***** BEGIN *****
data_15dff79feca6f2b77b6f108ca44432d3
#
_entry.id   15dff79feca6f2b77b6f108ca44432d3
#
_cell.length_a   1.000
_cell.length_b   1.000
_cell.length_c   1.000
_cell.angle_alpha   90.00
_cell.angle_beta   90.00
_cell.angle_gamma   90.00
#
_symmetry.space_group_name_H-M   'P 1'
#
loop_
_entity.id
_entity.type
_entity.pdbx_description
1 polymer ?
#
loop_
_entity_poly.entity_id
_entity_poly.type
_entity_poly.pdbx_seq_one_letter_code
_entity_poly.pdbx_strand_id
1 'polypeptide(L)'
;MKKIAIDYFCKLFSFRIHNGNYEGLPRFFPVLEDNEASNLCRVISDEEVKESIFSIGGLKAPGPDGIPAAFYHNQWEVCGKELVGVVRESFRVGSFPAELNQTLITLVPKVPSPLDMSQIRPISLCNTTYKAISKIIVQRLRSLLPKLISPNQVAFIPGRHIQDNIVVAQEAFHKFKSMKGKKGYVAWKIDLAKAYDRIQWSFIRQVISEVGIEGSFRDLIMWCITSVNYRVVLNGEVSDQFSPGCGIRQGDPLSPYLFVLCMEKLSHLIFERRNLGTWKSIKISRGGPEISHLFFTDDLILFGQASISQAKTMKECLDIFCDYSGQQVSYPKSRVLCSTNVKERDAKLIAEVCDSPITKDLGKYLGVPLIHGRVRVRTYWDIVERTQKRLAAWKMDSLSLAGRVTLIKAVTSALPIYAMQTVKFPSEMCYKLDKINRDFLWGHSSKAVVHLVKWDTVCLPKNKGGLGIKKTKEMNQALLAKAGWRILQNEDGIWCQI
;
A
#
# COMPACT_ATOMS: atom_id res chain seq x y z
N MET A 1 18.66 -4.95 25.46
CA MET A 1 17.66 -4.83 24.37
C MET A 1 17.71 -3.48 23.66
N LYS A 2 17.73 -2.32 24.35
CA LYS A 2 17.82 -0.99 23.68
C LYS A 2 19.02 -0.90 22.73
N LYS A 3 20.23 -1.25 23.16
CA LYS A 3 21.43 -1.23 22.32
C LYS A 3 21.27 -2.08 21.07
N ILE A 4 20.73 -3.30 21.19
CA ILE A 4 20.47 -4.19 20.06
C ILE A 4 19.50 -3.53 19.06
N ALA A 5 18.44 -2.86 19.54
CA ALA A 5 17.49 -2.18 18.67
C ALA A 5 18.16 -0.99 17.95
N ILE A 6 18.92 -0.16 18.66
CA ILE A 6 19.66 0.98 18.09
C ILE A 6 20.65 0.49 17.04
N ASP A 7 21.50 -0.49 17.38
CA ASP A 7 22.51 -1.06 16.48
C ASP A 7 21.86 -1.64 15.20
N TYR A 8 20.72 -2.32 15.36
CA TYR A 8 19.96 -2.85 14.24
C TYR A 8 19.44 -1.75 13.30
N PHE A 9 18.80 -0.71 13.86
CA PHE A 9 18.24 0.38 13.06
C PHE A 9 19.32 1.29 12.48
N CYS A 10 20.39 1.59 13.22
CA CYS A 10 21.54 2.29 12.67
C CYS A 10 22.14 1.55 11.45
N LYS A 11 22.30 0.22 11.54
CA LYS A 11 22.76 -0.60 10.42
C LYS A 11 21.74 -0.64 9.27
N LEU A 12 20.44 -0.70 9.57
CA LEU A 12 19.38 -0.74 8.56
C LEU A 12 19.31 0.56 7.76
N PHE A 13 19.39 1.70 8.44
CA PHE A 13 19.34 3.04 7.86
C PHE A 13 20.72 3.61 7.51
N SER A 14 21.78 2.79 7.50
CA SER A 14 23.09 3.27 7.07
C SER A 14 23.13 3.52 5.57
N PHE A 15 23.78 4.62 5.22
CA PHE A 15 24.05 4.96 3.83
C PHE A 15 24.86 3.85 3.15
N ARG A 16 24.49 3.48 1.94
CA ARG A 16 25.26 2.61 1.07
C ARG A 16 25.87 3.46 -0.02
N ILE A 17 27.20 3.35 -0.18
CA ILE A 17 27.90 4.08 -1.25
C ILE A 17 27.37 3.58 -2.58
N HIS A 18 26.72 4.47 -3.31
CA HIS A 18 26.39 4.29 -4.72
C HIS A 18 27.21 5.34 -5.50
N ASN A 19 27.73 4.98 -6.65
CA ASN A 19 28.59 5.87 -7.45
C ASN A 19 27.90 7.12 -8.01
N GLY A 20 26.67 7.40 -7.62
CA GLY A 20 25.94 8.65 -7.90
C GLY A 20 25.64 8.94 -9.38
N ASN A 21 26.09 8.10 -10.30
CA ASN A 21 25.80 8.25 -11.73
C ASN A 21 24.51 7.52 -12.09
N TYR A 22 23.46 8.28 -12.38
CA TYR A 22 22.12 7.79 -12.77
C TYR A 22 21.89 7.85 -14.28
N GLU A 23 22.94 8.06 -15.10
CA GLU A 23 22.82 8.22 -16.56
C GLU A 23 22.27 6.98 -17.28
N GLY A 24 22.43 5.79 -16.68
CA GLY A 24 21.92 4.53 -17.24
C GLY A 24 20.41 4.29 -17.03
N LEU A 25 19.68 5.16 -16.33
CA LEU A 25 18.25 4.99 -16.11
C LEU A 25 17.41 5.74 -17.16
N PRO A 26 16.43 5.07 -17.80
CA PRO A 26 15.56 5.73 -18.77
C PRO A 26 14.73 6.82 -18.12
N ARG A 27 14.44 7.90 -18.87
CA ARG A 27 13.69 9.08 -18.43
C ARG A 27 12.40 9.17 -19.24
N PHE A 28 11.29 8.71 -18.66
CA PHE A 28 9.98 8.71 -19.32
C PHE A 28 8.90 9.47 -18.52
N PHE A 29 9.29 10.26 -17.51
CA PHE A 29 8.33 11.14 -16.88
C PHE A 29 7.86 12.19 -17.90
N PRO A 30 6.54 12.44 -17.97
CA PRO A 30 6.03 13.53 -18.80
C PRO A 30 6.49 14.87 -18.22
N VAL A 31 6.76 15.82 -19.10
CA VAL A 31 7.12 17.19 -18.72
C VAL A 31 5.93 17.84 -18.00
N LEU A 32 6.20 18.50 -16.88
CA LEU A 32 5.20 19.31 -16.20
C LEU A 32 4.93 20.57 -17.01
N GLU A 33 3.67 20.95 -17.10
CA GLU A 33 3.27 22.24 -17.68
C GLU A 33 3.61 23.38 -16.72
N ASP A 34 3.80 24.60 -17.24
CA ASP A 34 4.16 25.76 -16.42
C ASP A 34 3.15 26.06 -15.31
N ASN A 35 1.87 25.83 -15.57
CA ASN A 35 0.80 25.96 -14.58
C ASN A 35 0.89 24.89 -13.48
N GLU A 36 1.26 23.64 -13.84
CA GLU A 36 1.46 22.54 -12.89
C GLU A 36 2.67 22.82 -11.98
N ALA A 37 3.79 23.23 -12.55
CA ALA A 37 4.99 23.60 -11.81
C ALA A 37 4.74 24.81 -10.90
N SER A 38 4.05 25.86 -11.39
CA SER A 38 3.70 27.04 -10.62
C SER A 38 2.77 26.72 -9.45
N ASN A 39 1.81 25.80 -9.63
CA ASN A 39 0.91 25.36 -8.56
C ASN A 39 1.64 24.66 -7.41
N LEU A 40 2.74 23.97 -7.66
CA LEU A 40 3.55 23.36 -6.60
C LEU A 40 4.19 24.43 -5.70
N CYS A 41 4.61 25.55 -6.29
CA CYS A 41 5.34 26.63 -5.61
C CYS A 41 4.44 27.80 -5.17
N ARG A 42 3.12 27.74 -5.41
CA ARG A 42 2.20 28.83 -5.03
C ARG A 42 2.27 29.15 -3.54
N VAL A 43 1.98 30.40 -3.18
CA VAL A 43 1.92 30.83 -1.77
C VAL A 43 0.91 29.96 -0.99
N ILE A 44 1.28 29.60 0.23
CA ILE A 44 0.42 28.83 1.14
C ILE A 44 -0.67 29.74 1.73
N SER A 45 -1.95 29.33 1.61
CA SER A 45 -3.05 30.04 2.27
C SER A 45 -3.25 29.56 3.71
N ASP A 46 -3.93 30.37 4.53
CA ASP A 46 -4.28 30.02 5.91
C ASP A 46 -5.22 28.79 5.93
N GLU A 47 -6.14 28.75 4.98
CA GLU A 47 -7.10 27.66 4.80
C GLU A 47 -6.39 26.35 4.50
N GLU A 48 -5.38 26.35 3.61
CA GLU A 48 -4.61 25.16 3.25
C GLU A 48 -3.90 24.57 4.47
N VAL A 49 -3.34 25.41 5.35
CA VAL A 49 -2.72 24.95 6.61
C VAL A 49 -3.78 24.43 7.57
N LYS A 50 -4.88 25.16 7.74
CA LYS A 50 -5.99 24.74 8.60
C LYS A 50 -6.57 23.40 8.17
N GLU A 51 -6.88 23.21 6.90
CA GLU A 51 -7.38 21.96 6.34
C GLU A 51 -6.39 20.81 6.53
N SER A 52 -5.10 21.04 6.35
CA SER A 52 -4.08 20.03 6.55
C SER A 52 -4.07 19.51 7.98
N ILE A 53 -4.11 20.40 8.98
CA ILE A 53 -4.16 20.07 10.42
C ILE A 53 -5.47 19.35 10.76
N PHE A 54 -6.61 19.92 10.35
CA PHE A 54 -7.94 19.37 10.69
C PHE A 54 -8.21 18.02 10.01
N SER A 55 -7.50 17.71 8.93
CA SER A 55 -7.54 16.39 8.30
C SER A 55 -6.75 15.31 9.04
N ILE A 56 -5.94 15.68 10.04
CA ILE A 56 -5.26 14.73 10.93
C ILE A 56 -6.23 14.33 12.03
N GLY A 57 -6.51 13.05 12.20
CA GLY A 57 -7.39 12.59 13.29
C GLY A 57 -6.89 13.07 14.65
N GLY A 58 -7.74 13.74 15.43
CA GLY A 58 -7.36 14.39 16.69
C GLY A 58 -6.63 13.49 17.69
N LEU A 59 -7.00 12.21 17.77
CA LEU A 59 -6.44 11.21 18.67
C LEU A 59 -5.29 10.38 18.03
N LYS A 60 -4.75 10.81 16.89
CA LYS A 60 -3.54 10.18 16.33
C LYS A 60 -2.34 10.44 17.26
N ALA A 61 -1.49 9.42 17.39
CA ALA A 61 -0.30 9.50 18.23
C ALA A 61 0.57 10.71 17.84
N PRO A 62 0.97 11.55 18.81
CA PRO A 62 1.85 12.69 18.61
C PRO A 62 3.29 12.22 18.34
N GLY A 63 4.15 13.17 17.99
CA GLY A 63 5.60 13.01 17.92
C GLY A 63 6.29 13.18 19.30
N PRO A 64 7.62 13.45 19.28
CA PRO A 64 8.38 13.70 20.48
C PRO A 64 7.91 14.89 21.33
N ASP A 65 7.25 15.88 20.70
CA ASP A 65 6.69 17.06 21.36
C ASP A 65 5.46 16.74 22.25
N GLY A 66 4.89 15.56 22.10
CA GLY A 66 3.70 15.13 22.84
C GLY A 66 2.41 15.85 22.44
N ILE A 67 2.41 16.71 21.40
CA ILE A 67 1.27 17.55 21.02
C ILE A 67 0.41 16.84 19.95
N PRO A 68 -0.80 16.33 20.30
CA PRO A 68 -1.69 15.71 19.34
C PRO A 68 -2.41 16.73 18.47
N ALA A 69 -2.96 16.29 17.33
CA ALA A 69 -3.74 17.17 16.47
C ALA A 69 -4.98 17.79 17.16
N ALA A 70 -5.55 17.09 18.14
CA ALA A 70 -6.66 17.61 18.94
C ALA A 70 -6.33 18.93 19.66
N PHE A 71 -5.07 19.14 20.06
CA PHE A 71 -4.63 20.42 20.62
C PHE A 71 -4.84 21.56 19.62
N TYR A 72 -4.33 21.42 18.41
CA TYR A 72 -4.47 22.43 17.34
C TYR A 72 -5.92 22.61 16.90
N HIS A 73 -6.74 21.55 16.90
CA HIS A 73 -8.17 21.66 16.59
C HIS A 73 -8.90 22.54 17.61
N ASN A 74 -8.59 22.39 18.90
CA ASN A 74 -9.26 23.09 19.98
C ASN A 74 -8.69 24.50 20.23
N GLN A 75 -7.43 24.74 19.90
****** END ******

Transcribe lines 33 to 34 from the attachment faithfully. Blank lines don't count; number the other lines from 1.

C MET A 1 17.71 -3.48 23.66
N LYS A 2 17.73 -2.32 24.35